• 1960
  • 1961
  • 1962
  • 1963
  • 1964
  • 1965
  • 1966
  • 1967
  • 1968
  • 1969
  • 1970
  • 1970
  • 1971
  • 1972
  • 1973
  • 1974
  • 1975
  • 1976
  • 1977
  • 1978
  • 1979
  • 1980

Collections —Man / Prêt-à-Porter

Spring / Summer — 2001

Press Release

“As always when I begin to work out how to do a collection I gear my thinking to a particular exigency: award the design element an ever stronger justification and pinpoint the value of the product. Especially in regard to the male universe, recently in a major state of flux. For starters, today men approach others in a way that expresses a full maturity, a greater self-confidence, a rational awareness of the body not only as a natural fact but also as mental certitude and cultural choice. From here arises a subtle urge for uniqueness and individuality. For transgression, understood as a rereading – beyond any standard – of what is past and normal, of what has distinct meaning and prospect of use. It’s an urge that also involves traces of snobbery and narcissism, emotions deep within man which now, I believe, translate into clothes that have surpassed any seasonal context to meet the basic need of protection against heat or cold, to capture an ever more emphatic sense of lightness…”

Gianfranco Ferré

Impressions of a journey around a wardrobe…

The full texture and lightness of a summer duster in linen tweed, to wear over white pants or a torn pair possibly from two seasons ago. Some extralight gray suits: a mere 200 grams in weight, bordering on a foulard, sharp and nervous, with camel-hair supports inside instead of the usual shoulder pads. The sensuality of a sportjacket slimmer of line, round of shoulder… and of city sportswear in fabrics in male drapery patterns or in ostrich doubled in the softest, supplest of leathers. The new insubstantiality of quasi-sheer white byssus shirts, of airy linens and light loose-weave oxford cloths to mix with grisailles. The charm of linen/cashmere cardigans to don over shirts, of the work-jacket paired wisely with shirt and tie, of the equipped sportjacket finished by hand, of the soft pants in vaguely used mode. The determinant presence of the white shirt, of the one with zones of stripes, of the one in embroidered raw cloth. The outré appeal of colorful 1920s boxer robes with terry linings… of flashy, virile python and anaconda, too. The signs of a flight toward far off lands, eastward bound: double organza sportjackets semi-collarless; otherwise in a mandarin style, with embroideries and worn over dark blue pants instead of a spencer. Dark blue again, in triple satin, for the pants to sport with cord belt and bare chest. Kimono-comfortable jeans in silk. Sturdy shoes with marked toes and asymmetric sole, designed on the basis of Japanese footwear to make for a springy step. The extraordinary refinement of accessories, in glossy calfskin doubled with thick hide. The utter dandyism of shoes, slippers, belts in galoucha or velvet…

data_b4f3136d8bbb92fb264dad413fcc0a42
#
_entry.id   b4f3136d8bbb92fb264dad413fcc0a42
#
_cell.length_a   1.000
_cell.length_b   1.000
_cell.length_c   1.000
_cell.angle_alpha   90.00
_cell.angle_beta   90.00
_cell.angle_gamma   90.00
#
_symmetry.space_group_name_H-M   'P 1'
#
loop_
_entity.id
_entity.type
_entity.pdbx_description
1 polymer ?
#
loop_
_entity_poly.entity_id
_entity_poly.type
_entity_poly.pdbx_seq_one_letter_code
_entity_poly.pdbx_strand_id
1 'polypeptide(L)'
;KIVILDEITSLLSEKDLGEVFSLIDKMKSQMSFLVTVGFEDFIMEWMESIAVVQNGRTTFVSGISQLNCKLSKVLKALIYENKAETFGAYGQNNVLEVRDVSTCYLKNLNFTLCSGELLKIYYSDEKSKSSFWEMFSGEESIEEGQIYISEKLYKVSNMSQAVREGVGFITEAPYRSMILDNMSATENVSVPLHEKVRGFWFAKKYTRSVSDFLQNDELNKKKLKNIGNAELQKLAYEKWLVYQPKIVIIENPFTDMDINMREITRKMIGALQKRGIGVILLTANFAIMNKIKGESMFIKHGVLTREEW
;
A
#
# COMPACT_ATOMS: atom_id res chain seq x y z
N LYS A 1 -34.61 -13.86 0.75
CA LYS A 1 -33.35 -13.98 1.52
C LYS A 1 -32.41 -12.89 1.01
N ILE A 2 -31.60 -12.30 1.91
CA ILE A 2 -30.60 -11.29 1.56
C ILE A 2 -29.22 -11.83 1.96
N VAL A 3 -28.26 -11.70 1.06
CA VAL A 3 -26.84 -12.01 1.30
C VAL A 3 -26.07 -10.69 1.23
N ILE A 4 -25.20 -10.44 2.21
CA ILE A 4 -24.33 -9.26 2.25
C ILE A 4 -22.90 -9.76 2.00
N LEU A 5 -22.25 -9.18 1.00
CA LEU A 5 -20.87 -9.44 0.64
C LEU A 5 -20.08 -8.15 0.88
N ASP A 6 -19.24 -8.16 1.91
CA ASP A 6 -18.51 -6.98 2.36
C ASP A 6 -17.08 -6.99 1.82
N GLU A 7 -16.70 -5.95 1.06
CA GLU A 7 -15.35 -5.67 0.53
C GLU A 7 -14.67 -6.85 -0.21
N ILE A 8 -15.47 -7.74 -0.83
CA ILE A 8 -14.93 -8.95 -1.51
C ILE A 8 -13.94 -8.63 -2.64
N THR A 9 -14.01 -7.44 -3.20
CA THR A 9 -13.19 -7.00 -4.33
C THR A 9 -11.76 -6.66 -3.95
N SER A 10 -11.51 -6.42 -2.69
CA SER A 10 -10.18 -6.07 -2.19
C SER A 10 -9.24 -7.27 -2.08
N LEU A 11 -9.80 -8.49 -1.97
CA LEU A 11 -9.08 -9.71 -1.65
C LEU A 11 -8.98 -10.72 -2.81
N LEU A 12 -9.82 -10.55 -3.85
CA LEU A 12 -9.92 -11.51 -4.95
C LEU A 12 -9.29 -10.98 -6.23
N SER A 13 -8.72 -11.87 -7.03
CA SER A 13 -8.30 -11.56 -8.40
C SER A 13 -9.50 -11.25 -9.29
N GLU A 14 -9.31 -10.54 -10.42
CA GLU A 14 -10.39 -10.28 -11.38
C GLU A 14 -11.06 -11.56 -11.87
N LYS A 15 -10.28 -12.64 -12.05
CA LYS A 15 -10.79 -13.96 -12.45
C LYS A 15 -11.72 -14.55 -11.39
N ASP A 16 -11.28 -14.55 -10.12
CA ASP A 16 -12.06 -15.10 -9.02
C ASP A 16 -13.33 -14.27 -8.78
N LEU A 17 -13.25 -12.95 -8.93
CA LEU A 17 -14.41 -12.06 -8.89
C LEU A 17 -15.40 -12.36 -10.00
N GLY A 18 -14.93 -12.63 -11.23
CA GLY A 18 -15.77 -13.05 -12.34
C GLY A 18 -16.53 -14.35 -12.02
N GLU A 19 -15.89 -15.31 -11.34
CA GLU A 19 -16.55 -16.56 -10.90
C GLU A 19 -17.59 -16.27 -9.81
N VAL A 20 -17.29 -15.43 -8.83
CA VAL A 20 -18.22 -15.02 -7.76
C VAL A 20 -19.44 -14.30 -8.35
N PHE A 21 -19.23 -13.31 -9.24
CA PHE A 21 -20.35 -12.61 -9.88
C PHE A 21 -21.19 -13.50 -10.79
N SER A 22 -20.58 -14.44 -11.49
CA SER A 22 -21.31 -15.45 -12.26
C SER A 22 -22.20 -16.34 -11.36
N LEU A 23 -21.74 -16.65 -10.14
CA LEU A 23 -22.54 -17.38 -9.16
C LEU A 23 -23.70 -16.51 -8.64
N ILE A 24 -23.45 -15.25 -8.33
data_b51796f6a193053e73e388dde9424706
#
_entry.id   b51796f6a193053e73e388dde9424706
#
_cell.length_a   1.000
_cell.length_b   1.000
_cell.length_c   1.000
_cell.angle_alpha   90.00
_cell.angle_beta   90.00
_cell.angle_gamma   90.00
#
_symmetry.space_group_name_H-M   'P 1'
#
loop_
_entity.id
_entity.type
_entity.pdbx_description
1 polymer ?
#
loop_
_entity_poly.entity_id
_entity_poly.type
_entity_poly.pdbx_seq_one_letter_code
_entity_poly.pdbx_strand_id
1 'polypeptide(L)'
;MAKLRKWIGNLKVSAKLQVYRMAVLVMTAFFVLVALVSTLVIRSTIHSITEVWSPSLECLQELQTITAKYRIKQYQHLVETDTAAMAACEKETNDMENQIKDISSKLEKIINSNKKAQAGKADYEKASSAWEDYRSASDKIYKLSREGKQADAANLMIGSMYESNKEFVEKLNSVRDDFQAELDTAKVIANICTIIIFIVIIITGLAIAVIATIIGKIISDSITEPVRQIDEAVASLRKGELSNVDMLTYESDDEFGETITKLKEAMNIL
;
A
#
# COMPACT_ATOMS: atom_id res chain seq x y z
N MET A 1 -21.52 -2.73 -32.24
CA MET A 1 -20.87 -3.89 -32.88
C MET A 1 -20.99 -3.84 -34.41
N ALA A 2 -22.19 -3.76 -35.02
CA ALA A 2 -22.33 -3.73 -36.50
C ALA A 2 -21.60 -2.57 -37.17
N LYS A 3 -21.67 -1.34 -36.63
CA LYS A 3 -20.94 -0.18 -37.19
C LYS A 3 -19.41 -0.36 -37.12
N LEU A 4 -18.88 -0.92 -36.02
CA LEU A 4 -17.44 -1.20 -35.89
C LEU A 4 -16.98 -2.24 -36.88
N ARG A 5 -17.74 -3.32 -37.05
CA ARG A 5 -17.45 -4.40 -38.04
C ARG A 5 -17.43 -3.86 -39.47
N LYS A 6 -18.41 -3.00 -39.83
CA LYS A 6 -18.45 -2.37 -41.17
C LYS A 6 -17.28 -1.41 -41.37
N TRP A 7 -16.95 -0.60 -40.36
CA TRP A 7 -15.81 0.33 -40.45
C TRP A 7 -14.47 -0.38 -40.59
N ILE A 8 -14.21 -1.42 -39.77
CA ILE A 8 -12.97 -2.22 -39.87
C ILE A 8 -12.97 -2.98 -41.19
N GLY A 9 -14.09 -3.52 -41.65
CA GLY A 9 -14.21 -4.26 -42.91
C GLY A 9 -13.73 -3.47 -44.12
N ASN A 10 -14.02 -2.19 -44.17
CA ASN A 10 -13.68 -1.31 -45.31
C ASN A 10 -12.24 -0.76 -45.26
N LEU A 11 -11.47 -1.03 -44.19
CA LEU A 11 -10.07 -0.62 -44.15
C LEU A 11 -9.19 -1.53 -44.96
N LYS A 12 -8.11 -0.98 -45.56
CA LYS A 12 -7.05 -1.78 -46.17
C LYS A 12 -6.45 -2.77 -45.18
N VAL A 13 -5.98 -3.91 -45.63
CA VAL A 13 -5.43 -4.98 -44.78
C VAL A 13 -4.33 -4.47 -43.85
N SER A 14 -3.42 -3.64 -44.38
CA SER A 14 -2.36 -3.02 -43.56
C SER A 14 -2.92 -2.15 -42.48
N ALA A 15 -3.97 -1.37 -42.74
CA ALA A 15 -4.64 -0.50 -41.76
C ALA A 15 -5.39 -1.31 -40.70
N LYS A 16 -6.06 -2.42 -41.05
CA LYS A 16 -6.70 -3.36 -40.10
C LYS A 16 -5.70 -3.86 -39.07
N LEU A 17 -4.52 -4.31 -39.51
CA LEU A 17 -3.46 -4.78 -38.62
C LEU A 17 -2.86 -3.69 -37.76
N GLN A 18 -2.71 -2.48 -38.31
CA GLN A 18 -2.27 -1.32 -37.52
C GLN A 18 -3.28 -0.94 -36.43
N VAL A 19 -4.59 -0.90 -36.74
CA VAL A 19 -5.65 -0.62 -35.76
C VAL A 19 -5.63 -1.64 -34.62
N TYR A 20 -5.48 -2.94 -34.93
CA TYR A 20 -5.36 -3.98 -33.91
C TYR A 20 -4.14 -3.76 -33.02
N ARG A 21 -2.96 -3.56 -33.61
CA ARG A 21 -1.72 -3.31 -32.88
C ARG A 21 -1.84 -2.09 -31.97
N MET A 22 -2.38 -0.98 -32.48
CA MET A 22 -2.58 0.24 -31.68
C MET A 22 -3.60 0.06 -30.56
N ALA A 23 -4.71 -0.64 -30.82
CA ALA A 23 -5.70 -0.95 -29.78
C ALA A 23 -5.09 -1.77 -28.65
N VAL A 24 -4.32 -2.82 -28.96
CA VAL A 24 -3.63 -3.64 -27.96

… a personal, instinctive aim to create, piece by piece, a silhouette in no way preconstructed.